Fuel Cells/Direct Methanol 031031






Fuel Cells/Direct Methanol
 (March 2004) Medis’s CEO tells World Economic Forum audience that microfuel cells cannot be scaled up to run automobiles.   At the Switzerland conference in January,  CEO Robert Lifton says governments should focus on energy preservation and not hope that fuel cell technology will be soon catching up  to meet energy needs.  
He also told that audience that Medis’s working prototypes of the Power Pack fuel cell for powering portable devices would be introduced in May 2004.  Initial pricing for the product is $29.99. Refuelable methanol cartridges would be priced at $1.50.  Each cartridge should power a cell phone for about 12 hours.   

PolyFuel announces breakthrough in a membrane specifically designed for the direct methanol fuel cell (DMFC) applications.  The newly developed membrane is said to lower methanol and water crossover, have higher fuel efficiency and stability in high levels of methanol concentration.  Leading consumer electronics manufacturers and other developers of DMFC systems are currently are receiving samples.

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(Febuary2004) Hitachi and Tokai develop direct methanol fuel cell (DMFC) prototype for use in handheld electronic devices. The DMFC  has a methanol concentration of approximately 20 percent, which is expected to be increased by 10 percent once the units are commercially available.  Hitachi plans to introduce the DMFC by 2005 for use in a compatible personal digital assistant.  
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(January 2004)  Medis’s CEO tells World Economic Forum audience that microfuel cells cannot be scaled up to run automobiles.   At  the Switzerland conference in January,  CEO Robert Lifton says governments should focus on energy preservation and not hope that fuel cell technology will be soon catching up  to meet energy needs.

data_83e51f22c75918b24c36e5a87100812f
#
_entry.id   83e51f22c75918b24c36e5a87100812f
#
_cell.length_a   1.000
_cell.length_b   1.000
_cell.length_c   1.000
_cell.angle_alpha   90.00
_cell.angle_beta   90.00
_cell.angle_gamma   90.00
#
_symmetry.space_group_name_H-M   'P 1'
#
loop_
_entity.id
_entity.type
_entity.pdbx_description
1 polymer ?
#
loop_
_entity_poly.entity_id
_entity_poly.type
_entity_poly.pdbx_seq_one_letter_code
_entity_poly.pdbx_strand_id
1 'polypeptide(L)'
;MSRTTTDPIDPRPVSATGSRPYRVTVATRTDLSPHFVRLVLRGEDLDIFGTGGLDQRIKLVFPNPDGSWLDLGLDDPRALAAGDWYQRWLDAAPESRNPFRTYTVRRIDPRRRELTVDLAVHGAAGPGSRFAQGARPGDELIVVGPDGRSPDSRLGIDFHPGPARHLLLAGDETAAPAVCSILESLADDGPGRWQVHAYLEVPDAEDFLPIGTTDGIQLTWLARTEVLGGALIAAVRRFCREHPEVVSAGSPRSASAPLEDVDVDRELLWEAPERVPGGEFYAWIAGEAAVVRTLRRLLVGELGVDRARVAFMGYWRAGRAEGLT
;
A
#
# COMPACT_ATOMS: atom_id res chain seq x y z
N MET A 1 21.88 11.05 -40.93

He also told that audience that Medis’s working prototypes of the Power Pack fuel cell for powering portable devices would be introduced in May 2004.  Initial pricing for the product is $29.99. Refuelable methanol cartridges would be priced at $1.50.  Each cartridge should power a cell phone for about 12 hours.   
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(January 2004) PolyFuel announces breakthrough in a membrane specifically designed for the direct methanol fuel cell (DMFC) applications.  The newly developed membrane is said to lower methanol and water crossover, have higher fuel efficiency and stability in high levels of methanol concentration.  Leading consumer electronics manufacturers and other developers of DMFC systems are currently reviewing samples.
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 (Oct. 2003) Toshiba’s new prototype Direct Methanol Fuel Cell (DMFC)  fits into the palm of one’s hand.  To create the product, Toshiba minimized the size of auxiliary parts - the fuel tank, the liquid and air transmission pumps, the interface and electric circuits and the DC-DC converter.  The methanol fuel is also stored at a high concentration, allowing the fuel cartridge to be reduced to a volume of only 25 cc. The current prototype will operate for about 20 hours on 25 cc of highly concentrated methanol.